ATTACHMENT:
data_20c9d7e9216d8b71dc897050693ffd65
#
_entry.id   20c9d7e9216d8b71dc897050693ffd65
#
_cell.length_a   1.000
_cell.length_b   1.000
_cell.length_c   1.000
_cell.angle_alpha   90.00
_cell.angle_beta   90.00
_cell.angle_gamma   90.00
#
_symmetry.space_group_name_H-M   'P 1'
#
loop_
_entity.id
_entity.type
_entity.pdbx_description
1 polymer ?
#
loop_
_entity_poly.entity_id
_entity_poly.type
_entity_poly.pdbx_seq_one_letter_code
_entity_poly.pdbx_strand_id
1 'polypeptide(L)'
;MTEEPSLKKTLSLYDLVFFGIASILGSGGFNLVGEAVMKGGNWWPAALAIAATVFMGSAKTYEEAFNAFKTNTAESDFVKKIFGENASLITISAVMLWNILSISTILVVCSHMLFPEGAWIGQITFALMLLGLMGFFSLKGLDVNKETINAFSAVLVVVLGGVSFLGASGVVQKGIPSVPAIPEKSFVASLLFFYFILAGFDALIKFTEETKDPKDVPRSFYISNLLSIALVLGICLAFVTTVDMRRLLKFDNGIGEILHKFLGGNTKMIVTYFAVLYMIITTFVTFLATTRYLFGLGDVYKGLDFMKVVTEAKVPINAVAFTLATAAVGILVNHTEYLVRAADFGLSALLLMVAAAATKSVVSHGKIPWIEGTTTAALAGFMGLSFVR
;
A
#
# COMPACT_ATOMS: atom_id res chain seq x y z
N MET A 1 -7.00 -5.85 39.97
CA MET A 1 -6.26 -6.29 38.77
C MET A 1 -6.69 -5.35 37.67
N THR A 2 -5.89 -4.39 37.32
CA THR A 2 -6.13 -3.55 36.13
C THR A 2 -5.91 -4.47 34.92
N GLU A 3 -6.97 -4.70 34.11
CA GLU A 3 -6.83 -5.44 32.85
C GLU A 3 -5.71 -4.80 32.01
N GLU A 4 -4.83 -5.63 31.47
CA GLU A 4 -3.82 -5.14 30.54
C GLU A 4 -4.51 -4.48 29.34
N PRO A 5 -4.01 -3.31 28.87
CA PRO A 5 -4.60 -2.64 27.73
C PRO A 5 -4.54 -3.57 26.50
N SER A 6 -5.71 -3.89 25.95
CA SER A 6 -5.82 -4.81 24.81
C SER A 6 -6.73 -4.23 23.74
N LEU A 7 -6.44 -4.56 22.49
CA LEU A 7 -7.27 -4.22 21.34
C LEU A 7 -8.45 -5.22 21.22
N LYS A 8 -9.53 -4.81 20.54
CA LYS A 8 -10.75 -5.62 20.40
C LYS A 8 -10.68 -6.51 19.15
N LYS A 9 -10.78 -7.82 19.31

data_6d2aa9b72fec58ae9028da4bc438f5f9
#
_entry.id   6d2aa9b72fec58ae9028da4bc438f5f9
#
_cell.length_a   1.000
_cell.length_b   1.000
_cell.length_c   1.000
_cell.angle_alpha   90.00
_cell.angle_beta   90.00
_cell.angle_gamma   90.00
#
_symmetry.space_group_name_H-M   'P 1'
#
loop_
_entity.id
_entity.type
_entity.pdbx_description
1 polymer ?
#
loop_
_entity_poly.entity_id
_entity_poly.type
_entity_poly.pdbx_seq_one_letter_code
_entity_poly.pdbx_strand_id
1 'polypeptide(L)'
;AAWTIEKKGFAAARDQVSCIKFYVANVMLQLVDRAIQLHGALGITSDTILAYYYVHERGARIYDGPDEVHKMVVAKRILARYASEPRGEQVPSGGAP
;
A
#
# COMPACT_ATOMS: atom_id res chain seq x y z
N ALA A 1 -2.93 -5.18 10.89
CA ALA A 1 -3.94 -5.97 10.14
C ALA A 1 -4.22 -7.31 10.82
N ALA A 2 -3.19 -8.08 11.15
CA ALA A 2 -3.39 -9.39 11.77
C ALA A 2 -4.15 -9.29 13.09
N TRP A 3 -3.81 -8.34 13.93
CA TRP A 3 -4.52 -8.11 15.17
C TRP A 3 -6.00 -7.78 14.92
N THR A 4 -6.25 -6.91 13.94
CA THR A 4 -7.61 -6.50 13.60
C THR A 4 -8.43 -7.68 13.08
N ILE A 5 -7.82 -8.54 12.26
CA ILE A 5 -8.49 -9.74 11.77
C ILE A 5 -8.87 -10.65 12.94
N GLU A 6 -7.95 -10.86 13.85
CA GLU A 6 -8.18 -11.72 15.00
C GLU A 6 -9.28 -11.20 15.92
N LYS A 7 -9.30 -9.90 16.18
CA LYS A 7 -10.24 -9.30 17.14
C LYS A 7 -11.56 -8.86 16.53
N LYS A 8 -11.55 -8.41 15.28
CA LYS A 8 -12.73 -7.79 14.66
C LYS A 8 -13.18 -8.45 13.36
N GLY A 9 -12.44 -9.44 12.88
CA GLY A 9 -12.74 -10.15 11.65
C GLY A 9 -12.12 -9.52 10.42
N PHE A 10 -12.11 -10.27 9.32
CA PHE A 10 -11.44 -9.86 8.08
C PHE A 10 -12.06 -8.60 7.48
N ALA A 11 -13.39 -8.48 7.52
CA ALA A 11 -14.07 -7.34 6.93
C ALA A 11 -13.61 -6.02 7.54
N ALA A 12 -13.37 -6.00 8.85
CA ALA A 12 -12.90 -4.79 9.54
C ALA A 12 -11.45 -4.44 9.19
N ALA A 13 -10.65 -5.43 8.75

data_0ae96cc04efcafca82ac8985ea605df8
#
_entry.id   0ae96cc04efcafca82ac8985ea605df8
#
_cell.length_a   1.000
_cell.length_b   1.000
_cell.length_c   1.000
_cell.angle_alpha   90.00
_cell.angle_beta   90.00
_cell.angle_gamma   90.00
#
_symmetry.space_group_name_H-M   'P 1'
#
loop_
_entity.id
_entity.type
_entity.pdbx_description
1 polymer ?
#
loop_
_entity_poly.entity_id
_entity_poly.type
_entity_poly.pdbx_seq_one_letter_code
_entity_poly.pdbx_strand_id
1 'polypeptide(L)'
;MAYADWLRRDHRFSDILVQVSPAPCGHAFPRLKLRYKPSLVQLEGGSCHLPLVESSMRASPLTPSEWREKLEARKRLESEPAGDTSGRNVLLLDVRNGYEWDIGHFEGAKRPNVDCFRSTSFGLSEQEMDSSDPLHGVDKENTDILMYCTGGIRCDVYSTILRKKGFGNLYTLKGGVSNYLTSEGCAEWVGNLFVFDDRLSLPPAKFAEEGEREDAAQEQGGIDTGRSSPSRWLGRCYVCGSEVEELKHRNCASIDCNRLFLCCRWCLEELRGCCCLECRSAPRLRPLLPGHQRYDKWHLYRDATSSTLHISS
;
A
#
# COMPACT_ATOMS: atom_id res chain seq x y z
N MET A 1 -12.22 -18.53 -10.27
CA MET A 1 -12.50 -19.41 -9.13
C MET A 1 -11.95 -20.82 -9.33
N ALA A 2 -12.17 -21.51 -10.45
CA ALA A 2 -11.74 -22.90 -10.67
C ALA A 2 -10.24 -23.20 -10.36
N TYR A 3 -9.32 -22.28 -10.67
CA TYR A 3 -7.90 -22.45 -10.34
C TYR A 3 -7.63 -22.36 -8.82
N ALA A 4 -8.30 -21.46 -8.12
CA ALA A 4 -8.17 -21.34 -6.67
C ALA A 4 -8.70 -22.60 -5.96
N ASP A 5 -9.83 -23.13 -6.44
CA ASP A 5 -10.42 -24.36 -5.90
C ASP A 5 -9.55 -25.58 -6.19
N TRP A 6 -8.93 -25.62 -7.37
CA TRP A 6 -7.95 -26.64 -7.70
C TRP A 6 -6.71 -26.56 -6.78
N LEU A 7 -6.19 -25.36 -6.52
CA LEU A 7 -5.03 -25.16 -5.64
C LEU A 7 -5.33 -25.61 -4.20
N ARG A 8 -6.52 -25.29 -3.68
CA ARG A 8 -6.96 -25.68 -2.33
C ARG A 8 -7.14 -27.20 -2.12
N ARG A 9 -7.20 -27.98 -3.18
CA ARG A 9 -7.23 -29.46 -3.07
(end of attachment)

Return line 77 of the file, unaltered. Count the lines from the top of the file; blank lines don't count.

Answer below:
_entity_poly.type